By GWEN MURANAKA
RAFU ENGLISH EDITOR IN CHIEF
Two rising stars among Japanese American conservatives, Alan Nakanishi and Placentia City Councilmember Jeremy Yamaguchi, spoke last Sunday at a meeting of the Japanese American Republicans in Long Beach. A former assemblymember, Nakanishi is seeking a seat on the State Board of Equalization District 2 in the June 8, 2010 primary election.
Nakanishi, who is from Lodi, said he would be the taxpayers’ voice on the five-member board, which collects California state sales and use tax, as well as fuel, alcohol, and tobacco taxes and fees that provide revenue for state government. The district he is seeking to represent stretches from northeastern California down through Inyo, Kern counties and also includes Ventura and parts of Los Angeles County.
“People are hurting. People who have businesses are unhappy with the government and the fact that they’re spending more money, they’re unhappy about the deficit,” Nakanishi said.
“I’ll be fair and I’ll comply with the laws of the state. Where the laws are silent, I’ll always side with the taxpayer. I’ll be an advocate for less waste and improving jobs in California. I want to keep jobs here.”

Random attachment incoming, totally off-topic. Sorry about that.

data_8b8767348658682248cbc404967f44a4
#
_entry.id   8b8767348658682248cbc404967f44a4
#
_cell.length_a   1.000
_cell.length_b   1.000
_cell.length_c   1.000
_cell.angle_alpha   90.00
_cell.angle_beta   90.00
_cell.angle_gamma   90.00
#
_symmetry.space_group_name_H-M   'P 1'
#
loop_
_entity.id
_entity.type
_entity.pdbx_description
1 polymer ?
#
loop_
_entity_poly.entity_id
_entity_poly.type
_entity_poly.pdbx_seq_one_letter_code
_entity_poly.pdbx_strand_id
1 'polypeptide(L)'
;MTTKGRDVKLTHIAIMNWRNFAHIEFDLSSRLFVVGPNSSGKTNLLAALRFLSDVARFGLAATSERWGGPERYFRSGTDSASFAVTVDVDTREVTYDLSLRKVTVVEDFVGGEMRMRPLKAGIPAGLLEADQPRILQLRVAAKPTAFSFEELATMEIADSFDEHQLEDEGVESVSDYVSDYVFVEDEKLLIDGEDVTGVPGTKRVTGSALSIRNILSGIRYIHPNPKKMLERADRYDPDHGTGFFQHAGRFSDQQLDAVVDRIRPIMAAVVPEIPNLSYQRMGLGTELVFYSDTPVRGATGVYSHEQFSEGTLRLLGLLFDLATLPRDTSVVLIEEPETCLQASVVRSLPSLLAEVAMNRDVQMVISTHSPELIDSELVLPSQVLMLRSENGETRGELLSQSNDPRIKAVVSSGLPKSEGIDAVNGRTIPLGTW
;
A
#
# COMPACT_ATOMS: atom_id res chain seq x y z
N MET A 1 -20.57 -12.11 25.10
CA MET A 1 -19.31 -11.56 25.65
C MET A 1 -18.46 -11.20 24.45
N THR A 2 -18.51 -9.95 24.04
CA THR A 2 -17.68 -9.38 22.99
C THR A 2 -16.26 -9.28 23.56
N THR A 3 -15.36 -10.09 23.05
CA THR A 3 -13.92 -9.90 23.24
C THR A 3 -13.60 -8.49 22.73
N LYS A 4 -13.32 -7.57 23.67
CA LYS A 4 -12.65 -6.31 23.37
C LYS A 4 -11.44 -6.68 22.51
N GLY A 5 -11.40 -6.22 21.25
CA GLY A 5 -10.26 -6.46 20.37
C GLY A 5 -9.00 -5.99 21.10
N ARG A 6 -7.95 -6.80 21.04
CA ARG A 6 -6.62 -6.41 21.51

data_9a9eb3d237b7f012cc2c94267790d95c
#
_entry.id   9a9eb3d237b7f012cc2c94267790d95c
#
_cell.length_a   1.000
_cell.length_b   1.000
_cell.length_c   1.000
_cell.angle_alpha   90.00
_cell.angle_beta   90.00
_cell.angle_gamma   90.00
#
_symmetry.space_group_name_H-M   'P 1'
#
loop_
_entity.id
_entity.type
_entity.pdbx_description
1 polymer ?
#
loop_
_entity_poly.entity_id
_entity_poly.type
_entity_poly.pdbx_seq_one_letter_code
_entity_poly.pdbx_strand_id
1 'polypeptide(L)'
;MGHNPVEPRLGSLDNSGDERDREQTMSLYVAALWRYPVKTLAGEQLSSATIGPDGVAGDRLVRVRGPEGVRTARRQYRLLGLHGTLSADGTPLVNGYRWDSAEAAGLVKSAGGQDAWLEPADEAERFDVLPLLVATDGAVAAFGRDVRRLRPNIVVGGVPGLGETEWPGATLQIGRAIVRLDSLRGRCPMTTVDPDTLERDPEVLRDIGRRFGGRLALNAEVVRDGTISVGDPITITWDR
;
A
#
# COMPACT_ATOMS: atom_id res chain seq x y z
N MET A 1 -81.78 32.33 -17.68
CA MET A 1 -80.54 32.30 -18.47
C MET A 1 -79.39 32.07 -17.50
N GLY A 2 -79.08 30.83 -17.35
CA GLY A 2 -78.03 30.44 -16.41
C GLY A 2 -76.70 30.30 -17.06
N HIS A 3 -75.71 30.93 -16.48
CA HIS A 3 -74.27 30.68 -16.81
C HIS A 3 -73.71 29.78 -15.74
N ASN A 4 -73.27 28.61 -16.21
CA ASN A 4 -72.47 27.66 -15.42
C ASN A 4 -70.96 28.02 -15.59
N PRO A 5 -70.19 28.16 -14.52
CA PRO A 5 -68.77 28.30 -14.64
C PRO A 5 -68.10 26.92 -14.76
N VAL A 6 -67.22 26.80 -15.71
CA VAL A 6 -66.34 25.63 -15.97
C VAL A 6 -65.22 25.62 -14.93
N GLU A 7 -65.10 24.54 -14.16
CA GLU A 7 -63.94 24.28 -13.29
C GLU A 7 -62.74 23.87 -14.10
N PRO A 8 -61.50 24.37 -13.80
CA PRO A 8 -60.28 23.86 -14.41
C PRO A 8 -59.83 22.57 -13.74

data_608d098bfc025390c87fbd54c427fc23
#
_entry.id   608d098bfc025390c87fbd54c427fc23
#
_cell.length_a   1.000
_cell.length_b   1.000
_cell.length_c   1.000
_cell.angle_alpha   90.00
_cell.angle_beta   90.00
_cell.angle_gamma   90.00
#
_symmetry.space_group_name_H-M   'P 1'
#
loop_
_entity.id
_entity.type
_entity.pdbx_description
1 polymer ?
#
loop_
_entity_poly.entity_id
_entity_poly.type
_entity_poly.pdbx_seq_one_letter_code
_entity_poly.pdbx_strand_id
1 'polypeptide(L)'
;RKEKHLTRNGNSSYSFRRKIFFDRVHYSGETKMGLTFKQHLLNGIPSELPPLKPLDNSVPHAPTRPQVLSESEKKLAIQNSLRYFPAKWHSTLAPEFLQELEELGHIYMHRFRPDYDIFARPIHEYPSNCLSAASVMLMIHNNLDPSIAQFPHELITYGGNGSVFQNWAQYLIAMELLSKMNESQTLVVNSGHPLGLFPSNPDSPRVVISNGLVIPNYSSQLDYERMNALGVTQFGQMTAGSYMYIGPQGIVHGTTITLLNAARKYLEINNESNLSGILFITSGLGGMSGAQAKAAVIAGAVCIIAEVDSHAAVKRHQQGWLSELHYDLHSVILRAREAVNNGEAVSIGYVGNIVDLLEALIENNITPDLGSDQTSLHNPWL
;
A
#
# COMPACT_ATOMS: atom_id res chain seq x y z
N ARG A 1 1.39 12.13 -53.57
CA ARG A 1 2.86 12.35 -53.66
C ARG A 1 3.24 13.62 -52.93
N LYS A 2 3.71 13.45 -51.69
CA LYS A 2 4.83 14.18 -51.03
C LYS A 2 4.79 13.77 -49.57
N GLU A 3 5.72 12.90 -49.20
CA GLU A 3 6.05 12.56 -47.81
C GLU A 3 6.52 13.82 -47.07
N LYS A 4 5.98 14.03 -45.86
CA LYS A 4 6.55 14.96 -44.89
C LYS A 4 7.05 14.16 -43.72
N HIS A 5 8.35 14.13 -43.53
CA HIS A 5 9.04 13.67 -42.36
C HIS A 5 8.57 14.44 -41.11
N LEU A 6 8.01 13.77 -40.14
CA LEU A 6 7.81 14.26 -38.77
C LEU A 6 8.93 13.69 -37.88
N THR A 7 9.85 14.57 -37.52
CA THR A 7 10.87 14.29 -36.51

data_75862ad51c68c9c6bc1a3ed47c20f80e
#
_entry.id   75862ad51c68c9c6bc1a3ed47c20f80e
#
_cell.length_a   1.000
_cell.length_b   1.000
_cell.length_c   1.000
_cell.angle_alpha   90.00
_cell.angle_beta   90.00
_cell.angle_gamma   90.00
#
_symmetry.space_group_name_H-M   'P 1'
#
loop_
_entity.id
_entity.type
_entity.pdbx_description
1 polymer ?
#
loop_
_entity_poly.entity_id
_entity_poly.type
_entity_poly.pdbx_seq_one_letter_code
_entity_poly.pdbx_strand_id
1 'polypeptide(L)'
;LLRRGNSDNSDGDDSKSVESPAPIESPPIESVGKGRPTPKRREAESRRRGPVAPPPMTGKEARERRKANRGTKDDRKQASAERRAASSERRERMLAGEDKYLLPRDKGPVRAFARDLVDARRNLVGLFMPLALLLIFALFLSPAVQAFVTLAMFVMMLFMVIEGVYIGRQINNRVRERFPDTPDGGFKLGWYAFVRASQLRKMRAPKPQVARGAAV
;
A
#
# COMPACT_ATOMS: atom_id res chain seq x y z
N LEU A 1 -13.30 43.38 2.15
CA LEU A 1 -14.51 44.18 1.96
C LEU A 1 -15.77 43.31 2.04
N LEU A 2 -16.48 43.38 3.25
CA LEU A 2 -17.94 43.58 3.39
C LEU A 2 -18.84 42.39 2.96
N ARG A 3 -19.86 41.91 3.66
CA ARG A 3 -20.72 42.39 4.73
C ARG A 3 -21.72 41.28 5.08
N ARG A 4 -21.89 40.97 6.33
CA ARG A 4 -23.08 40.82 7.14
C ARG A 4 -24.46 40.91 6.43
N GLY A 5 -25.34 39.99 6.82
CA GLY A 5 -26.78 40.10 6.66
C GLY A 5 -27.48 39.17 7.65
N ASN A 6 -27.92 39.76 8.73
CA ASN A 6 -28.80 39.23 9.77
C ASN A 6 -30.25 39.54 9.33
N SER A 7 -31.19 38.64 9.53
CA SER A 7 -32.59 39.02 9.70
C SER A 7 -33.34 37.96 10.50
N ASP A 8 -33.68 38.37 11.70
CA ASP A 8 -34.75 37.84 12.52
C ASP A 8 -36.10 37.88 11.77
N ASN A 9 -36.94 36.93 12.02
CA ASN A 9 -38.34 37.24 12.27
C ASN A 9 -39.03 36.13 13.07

Yamaguchi told the gathering of his experiences as one of the youngest elected officials in the country. At 19, he was elected to the Placentia City Council last November and became a big story in the local media
“The day after the election the media really picked up on the story. And they ended up sending a TV news van to our front door. Luckily my parents were home and they said, ‘Oh he’s at school,’” Yamaguchi told the audience.
Yamaguchi said he has enjoyed his time on the Placentia City Council. He is also a student at Cal State Fullerton, majoring in political science and music.
“I look forward to the future but I certainly see the problems and the different issues that are facing us today. We certainly have the city issues dealing with the budget, the construction projects, as well as trying to maintain the services that the community deserves,” said Yamaguchi.
While still new to politics, Yamaguchi wouldn’t rule out a run for the State Assembly seat, made open by the resignation of Assemblymember Mike Duvall. A special primary election will be held on Nov. 17.
“The media has been passing my name around as a candidate. I’m not closing the door on that. I’m also not signing up yet, but I certainly have a future in serving the citizens of our country,” he said.